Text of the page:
|© Blythe T|
Thursday, 4 April 2013
Game of Thrones beats piracy records
The first episode of Season 3 of Game of Thrones was aired by HBO in the US on Sunday, and Torrent Freak reports that with a million downloads on BitTorrent in less than a day, the season premiere has broken all sorts of piracy records.
After the show had aired in the US so many people downloaded the BitTorrent illegally, they broke the record for the largest BitTorrent swarm. A few hours later, 163,088 people where sharing a single torrent, 110,303 were sharing a complete copy of that torrent and 52,786 were still downloading. Torrent Freak estimates that, combined with other released torrents, the Game of Thrones episode has been downloaded over a million times a day since it was released in the US.Torrent Freak says that "these are mind boggling numbers that we've never seen before."
Had the television show been aired globally at the same time as in the US the makers of the show might have seen less pirating of their content. However Torrent Freak notes that 12.9% of the piracy in this instance occurred in the US, because HBO is a subscription based channel. The UK was the next biggest offender, with 11.5% of infringers, followed closely by Australia, Canada and France.Interestingly back in February of this year, David Petrarca, director of Game of Thrones said that he wasn't too worried about illegal downloads, because shows like Game of Thrones thrive on their "cultural buzz" and capitalise on the social commentary that they generate. He went on to say that as HBO has 26 million subscribers in the US and 60 million worldwide, there was plenty of money filtering in and allowing the channel to produce high quality content despite any illegal downloading.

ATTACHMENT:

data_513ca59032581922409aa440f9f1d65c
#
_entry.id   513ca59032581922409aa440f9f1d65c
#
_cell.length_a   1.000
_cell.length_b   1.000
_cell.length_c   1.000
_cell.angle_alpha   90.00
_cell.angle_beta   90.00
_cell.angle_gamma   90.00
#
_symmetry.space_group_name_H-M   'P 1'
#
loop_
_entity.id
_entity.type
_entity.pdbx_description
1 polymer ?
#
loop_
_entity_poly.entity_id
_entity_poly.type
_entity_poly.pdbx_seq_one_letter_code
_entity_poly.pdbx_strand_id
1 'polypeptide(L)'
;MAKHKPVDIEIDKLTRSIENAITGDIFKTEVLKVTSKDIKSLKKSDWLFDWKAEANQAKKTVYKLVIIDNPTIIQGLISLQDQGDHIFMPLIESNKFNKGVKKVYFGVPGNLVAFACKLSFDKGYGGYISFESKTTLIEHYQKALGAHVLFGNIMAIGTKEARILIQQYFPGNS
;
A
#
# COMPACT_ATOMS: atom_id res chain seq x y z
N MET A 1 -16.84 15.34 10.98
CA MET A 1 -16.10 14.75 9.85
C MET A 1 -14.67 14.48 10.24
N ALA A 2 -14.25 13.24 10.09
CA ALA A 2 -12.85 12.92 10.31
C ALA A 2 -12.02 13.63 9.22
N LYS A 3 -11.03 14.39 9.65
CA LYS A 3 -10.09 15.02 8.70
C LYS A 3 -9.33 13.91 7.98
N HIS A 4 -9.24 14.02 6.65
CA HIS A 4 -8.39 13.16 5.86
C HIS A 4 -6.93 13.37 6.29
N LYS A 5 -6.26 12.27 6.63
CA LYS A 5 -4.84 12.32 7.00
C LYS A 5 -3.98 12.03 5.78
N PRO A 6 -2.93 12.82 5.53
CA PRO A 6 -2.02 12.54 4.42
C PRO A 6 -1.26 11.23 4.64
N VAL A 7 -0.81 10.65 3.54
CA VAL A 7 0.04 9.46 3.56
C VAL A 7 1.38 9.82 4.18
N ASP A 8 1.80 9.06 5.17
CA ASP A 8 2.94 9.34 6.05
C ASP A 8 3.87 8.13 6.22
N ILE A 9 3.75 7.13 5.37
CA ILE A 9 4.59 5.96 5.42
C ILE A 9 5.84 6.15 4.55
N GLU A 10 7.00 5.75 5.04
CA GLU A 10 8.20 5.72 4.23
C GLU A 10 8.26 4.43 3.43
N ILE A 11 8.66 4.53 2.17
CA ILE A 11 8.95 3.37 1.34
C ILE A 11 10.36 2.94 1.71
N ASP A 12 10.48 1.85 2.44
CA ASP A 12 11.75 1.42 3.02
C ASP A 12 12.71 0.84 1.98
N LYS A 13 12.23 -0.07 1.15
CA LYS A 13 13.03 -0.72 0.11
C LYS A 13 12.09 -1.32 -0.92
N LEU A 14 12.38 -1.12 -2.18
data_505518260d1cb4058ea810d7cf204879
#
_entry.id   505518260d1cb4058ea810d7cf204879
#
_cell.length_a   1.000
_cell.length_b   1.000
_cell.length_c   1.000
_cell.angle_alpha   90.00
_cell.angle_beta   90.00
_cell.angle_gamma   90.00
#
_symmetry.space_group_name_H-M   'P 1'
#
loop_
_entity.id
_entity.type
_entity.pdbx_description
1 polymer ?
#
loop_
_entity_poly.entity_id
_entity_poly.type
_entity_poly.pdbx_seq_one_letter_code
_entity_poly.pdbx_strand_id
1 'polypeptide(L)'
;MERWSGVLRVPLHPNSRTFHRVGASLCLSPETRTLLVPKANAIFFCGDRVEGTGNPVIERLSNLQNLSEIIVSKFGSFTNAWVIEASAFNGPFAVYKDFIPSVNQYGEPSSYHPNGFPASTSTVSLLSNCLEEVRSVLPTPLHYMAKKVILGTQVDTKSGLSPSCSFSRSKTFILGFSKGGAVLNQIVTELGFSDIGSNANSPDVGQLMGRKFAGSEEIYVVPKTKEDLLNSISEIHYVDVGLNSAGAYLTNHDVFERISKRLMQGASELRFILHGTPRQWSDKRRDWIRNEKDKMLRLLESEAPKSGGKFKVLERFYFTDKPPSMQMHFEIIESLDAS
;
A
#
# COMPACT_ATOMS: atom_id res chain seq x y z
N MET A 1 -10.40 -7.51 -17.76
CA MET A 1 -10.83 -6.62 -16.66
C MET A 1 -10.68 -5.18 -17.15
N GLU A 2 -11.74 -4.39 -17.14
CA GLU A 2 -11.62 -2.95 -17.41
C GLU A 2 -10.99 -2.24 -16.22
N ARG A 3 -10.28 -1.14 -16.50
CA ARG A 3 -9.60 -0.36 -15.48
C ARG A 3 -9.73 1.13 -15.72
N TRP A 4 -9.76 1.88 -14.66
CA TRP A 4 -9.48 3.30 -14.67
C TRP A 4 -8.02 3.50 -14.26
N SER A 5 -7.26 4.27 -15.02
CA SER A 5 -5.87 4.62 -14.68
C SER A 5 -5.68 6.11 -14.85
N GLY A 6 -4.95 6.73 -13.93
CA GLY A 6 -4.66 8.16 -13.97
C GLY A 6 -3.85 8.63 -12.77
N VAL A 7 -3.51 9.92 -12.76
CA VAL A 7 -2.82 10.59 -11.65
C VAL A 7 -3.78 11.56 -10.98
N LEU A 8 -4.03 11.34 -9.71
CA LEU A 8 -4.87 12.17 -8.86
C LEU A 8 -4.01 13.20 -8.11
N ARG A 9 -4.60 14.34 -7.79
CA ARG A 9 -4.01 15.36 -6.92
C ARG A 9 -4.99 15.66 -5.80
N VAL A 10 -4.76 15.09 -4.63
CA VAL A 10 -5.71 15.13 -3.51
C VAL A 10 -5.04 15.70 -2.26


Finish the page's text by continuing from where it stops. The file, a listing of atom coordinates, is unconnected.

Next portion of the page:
The writer of Game of Thrones, George R.R. Martin, said in March: "We are the most pirated show in the world. In a strange way that's a compliment." He went on to talk about the fact that because the market place is now global, time lapses between release dates in the US and other countries can lead to piracy, but concluded "I leave this to the guys in the suits and the guys with the really big computers who understand that stuff and they can figure out the business models. I'll just tell my stories."What do readers think? Should broadcasters take responsibility for reducing piracy by releasing content simultaneously, or should television shows see piracy as a "compliment", enabling them to sell more merchandise?